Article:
Autumn-olive grows best on deep, relatively coarse-textured soils that
are moderately-well to well drained. It does less well on very dry soil
and usually fails on very shallow, poorly drained, or excessively wet soil.
Autumn-olive does not require highly fertile soil, and it appears to thrive
equally well on soils ranging from "moderately acid to moderately alkaline".
In a study conducted in Ontario, escaped autumn-olive is found in a variety
of dry to mesic sandy, forested and open to sparsely shaded habitats, with
soil pH from 5-7. It is most invasive in areas of dry sandy soils. Although it
has been cultivated on fine-textured, periodically wet soils, it is generally
not invasive on such sites.

 

SUCCESSIONAL STATUS: Autumn-olive appears best adapted to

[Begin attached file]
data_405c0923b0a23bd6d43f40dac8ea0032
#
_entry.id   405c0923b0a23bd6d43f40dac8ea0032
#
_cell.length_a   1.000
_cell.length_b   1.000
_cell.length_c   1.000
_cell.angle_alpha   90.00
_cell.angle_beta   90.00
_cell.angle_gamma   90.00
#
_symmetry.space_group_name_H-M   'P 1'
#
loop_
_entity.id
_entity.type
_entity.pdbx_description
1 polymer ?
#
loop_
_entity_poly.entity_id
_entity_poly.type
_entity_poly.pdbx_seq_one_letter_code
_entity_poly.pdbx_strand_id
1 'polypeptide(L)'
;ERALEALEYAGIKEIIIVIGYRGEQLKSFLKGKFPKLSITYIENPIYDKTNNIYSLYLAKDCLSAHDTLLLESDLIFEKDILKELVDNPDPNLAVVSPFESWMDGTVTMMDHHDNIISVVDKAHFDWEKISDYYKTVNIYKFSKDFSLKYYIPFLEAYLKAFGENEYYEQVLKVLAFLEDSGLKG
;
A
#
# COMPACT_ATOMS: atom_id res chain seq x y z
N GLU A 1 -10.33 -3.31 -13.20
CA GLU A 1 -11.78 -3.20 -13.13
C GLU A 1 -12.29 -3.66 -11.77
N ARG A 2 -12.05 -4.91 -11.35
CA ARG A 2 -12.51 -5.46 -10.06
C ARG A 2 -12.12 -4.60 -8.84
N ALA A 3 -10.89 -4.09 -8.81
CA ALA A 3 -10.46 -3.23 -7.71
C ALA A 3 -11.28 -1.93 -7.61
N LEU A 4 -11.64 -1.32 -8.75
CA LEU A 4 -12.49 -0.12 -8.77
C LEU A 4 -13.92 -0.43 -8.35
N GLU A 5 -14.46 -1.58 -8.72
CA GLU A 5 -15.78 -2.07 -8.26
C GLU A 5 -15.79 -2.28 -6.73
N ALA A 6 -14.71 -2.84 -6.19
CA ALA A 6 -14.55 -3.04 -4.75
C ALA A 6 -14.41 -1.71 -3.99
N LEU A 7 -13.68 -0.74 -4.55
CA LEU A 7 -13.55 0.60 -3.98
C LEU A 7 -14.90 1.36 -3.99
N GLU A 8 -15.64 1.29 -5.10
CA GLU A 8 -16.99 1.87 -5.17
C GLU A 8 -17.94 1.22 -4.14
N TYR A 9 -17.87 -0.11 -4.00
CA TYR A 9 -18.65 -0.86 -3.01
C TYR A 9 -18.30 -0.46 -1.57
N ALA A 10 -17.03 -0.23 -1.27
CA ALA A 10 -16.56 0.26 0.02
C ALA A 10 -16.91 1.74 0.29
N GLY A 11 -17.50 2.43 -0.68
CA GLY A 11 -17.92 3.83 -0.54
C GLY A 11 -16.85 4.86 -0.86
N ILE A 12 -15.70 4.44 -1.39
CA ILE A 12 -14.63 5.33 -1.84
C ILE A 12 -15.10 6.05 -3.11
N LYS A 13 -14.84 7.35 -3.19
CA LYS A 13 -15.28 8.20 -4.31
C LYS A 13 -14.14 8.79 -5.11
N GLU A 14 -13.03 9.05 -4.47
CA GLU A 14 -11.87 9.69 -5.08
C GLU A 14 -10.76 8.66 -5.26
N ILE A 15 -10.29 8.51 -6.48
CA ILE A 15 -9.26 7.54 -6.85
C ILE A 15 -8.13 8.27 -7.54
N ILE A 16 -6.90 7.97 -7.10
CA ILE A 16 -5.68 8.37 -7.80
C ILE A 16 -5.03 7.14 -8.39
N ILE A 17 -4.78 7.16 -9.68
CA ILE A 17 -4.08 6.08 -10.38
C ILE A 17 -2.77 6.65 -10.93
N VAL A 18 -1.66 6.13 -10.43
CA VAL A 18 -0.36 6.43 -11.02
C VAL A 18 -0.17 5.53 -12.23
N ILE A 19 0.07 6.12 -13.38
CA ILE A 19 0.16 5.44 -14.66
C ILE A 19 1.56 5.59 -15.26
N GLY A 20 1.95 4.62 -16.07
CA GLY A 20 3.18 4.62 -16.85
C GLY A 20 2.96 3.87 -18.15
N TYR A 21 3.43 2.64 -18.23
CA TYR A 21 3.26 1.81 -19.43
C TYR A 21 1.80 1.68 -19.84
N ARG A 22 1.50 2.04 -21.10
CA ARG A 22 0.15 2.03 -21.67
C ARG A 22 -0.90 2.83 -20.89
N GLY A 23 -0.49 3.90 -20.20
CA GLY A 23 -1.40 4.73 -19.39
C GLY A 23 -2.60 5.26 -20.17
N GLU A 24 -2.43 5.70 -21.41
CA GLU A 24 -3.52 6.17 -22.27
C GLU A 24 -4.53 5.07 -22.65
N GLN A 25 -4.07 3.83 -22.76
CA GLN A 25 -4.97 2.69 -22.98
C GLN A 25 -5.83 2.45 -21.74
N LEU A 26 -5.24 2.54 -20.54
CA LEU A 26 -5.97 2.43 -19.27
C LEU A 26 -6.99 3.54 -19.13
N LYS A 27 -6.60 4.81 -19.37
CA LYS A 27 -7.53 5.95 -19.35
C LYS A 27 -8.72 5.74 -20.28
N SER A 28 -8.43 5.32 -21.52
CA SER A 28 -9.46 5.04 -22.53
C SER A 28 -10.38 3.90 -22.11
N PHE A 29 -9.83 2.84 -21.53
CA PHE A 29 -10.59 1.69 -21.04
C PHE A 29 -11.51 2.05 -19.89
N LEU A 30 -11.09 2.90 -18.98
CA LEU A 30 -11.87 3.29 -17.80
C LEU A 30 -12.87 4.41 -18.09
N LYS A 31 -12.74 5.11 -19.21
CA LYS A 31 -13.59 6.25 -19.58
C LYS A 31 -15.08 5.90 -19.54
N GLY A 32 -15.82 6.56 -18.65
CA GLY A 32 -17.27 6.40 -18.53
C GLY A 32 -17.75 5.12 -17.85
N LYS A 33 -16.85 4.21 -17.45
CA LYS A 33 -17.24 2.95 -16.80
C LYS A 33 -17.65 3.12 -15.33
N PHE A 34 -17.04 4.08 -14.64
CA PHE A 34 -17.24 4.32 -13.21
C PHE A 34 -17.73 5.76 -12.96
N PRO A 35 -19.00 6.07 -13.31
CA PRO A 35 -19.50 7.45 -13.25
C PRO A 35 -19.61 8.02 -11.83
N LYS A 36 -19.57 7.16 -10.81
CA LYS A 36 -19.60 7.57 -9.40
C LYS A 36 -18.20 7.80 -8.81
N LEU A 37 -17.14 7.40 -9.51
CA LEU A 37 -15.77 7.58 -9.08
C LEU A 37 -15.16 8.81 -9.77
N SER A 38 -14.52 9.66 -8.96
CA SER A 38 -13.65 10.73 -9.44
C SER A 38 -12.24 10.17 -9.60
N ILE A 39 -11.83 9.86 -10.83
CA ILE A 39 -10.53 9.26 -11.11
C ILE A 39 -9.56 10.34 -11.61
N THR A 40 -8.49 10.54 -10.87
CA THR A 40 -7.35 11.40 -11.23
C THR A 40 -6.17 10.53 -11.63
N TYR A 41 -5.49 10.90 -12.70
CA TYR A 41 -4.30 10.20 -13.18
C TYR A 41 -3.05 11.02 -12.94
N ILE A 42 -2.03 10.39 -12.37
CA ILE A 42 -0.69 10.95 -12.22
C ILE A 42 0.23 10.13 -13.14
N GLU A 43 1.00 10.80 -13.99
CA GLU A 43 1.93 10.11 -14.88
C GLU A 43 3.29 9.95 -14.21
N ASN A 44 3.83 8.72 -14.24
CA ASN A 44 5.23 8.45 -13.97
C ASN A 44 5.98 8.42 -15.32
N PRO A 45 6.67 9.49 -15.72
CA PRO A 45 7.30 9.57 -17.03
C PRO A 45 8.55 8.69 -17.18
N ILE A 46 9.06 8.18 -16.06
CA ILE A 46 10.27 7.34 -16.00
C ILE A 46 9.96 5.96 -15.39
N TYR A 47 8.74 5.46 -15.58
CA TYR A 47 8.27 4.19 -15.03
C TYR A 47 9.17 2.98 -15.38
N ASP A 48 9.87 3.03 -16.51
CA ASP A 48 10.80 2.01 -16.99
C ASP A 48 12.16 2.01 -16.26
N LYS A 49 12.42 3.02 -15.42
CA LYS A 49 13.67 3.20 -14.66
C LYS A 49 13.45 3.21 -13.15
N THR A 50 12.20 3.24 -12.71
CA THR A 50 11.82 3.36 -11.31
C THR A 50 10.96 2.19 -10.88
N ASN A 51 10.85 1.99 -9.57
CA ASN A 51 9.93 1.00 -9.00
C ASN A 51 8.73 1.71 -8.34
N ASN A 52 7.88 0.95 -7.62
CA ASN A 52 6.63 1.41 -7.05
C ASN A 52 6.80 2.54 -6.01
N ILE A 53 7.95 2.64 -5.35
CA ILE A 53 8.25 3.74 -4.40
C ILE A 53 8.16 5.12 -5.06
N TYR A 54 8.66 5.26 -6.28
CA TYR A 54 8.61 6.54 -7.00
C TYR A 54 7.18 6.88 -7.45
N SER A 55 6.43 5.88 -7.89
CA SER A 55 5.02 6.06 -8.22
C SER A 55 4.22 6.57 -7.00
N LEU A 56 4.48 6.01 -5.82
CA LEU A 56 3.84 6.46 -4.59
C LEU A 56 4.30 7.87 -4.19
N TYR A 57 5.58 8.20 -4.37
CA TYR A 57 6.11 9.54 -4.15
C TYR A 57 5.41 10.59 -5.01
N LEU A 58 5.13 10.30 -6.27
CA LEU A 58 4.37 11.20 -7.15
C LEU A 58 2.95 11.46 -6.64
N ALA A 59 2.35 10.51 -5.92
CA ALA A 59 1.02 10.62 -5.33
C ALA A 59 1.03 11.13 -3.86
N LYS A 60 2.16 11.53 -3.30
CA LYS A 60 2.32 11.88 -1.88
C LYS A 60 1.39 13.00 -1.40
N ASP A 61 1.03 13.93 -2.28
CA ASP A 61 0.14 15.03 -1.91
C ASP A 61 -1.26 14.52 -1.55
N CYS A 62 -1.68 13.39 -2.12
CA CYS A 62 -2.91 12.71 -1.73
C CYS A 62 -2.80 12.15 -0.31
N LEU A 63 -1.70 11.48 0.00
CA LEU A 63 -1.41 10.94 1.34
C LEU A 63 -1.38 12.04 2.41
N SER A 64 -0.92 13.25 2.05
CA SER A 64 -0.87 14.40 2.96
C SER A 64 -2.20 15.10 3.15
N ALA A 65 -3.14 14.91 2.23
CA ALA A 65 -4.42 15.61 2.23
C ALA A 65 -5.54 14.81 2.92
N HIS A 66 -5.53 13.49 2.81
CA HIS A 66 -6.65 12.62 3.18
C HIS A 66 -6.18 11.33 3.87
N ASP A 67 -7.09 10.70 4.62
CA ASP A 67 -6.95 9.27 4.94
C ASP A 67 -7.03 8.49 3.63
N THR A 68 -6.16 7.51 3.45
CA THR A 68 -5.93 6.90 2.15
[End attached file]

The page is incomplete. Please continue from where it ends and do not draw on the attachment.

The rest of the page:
early-successional habitats in North America. It has been called "moder-
ately" shade tolerant, but is thought to be generally absent from areas
with very low light intensity, such as under a dense forest canopy.
Autumn-olive plants are generally restricted to "open canopy areas"
within the interior of "old-growth" forests, suggesting autumn-olive is
"not well adapted to low-light conditions." However, low-light situations
do not completely eliminate the possibility of autumn olive becoming
establishing under a forest canopy.

 

SEASONAL DEVELOPMENT: In the central and southern Appalachian